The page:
Whether you are a fan of the WWE, the Olympics, or the “World’s Strongest Man” contest you definitely know the name Mark Henry. Before he joined the WWE in 1996 he competed in the Olympics twice. He was recently inducted into the International Sports Hall of Fame in 2012 with Arnold Schwarzenegger and Jack LaLanne.
Henry made his presence known at the 1992 Summer Olympics in Barcelona, where he competed in weightlifting in the super-heavyweight division. Fast forward three years and Mark won a gold, silver and bronze medal at the Pan American Games. In 2002 he won the “World’s Strongest Man” competition at the Arnold Schwarzenegger Classic.
In 2011 he won the title of World Heavyweight Championship at Night of Champions for the WWE. Henry has accomplished so much in his career and he is still going strong. I sat down to chat with Mark about the WWE, the Olympics, fatherhood, and weightlifting. Plus since the WWE is a family friendly PG type of show you and your kids could watch Mark Henry in action.
Art Eddy: It is a real pleasure to chat with you. To see all of the tremendous things that you have accomplished such as being a two time Olympian, the “World’s Strongest Man,” to now a WWE Superstar. When you do have time to sit back and reflect, are you amazed at the things you have accomplished?
Mark Henry: I have sacrificed and worked so hard that it is hard for me to be surprised because I expect it out of myself. I put the work in. It was not like it was happenstance.
AE: Out everything you have done does one stand out more than others?
MH: The first Olympics nobody expected me to do the numbers that I did. Nobody expected me to go to Barcelona and come in tenth place after only training for a year and a half of my life. I have some special gifts. I got introduced to the right sport and is set me up for the rest of my life.
AE: For the Olympics I know that an athlete has to be very disciplined to train year round. Was there ever a moment in your Olympic career that you thought about giving up?
MH: Oh, about three or four times. I tried to quit and I was going to go back to play football. The weights just kept on calling me back. It fulfilled me in a way that nothing else ever did until I started wrestling.
AE: Speaking of wrestling, you have a great stage presence. How long did it take you to be comfortable in front a large crowd?
MH: The performance in front of a crowd was never a problem. I was never shy. I was always kind of wide open. Trying to be the life of the party type of guy. The thing that was hard was that I was in an anaerobic sport, which was powerlifting, weightlifting, and strong man competition. You have a lot of exertion and then you have a lot of time to rest.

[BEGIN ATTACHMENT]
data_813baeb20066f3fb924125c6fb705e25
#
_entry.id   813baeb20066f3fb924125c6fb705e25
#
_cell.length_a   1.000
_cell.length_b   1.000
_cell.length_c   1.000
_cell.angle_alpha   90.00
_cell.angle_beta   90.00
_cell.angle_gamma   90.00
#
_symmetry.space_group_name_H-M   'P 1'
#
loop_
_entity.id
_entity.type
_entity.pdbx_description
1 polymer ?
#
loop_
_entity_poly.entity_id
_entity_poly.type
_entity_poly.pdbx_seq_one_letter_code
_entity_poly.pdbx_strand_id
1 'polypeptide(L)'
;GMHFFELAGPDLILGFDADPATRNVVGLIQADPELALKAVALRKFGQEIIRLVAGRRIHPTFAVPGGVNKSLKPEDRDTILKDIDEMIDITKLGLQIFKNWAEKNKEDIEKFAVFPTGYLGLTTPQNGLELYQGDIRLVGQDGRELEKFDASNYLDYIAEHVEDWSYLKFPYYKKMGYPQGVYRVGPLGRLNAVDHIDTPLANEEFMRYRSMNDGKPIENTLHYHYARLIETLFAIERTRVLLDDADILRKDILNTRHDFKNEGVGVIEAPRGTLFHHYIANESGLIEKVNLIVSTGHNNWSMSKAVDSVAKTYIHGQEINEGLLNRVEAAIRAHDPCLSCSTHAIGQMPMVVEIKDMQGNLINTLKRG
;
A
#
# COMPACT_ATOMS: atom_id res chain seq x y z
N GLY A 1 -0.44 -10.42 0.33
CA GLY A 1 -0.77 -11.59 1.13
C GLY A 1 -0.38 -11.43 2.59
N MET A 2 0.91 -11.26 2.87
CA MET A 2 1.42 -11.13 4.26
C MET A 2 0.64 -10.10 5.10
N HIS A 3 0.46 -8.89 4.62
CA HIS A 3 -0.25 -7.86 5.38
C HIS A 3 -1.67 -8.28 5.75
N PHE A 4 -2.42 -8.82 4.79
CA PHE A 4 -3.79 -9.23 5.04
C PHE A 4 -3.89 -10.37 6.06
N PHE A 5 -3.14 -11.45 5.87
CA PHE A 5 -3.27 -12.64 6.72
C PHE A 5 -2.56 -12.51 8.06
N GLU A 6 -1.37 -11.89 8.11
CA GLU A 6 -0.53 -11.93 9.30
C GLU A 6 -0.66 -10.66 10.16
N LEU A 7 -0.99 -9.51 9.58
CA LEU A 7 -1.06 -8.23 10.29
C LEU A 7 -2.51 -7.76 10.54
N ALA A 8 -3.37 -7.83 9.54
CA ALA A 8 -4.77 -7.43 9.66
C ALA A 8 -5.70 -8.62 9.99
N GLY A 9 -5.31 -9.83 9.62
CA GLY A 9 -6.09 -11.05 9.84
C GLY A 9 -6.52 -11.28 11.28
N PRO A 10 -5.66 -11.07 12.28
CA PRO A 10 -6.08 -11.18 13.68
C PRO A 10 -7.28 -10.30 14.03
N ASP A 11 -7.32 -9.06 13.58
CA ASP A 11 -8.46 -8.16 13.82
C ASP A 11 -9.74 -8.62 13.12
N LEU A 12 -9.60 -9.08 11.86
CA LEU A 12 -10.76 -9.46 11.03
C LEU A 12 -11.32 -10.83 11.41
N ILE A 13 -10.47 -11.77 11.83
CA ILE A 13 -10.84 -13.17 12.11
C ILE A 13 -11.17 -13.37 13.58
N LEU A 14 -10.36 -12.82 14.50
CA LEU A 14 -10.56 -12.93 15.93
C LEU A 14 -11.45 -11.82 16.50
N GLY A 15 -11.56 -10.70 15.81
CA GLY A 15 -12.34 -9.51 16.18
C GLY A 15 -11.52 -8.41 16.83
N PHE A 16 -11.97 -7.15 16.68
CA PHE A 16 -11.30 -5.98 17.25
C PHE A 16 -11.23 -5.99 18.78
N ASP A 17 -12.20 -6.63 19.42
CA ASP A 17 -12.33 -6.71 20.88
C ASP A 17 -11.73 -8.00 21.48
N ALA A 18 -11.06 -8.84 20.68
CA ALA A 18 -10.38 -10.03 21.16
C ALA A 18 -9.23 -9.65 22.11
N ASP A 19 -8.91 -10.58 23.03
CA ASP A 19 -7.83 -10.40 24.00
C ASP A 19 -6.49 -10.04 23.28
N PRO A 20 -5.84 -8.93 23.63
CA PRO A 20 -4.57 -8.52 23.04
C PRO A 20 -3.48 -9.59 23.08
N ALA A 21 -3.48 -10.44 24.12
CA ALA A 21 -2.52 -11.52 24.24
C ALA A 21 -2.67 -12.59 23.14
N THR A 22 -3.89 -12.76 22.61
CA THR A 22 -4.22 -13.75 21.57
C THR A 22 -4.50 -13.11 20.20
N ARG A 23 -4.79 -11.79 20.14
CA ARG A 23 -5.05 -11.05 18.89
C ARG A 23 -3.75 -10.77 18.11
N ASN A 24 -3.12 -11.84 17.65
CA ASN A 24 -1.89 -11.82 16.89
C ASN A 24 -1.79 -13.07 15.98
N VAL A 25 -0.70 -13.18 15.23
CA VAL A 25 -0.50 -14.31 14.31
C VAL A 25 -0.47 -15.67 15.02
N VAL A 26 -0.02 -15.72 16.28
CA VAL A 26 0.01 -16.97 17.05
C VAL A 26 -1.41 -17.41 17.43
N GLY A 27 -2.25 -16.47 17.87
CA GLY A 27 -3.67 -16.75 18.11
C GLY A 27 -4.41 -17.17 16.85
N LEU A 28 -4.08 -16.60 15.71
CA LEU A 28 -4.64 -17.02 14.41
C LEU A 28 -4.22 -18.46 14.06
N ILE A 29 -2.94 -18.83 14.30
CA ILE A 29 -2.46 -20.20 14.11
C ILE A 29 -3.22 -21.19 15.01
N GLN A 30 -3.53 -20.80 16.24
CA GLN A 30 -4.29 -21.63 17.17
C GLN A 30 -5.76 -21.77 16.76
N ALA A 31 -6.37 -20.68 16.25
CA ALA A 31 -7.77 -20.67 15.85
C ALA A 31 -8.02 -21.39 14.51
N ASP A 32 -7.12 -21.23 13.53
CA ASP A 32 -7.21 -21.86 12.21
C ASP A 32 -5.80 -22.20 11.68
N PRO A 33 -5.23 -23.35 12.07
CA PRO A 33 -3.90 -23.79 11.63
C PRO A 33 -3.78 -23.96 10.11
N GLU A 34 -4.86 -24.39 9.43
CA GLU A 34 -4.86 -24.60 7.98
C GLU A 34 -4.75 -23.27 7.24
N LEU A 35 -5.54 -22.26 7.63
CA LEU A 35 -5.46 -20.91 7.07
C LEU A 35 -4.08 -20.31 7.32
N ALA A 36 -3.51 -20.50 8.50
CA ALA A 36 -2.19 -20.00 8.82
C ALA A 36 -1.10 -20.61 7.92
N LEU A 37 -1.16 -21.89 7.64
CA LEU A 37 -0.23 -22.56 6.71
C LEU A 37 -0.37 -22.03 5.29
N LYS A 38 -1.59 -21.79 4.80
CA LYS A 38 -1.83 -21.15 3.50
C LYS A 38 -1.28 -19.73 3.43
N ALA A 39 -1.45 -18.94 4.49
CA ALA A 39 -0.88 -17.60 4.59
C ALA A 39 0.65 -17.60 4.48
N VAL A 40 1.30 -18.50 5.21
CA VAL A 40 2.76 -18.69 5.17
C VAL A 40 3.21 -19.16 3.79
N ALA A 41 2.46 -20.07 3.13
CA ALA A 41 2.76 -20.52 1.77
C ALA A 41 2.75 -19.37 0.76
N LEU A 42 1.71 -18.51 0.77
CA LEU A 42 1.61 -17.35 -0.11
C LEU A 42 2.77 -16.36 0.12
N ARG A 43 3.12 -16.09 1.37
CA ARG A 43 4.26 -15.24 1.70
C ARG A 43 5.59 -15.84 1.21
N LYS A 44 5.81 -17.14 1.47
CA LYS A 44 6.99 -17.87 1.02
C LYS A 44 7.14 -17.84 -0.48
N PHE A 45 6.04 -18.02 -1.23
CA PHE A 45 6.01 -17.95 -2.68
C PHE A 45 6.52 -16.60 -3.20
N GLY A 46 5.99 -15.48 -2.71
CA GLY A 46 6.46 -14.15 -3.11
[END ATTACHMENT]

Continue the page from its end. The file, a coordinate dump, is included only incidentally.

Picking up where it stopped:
In wrestling it is an aerobic sport as well as a strength sport. You have to for 20 to 25 minutes be able to sustain a level of energy. You have to train your lungs to be able to handle that kind of work load with talking at the same time, with trying to be entertaining and not just being a body out there moving. People think that wrestling is an easy road and just do a reality show and it will happen. That is not the truth.
This sport and this industry is one of the most complicated because you do a full live feature film every week. To be able to sustain the kind of energy that it takes to do that is a miracle in itself. Not to mention the physical toll it takes on your body.
AE: I am going to guess that becoming the World Heavyweight Champion is it, but for you do have one moment in your WWE career that is by far your most favorite?
MH: That is definitely the pinnacle. I am sitting in my office and I look up at the wall and I see this title inside this glass enclosure. In 136 years now there has only been 31 people that to hold that title. To be one of those 31 men says a lot. I was ECW champion and barring injury I think I would have had more titles. I am proud of the work that I put in. I value very much of what is staring me in the face right now.
AE: Which wrestler gets you going the most in the ring?
MH: Me and The Undertaker was pretty energy packed. Right now in my career the battles that I had with Randy Orton, The Undertaker, and The Big Show I had all the longest sagas with. All three of those people are going to be in the Hall of Fame. So I am in good company.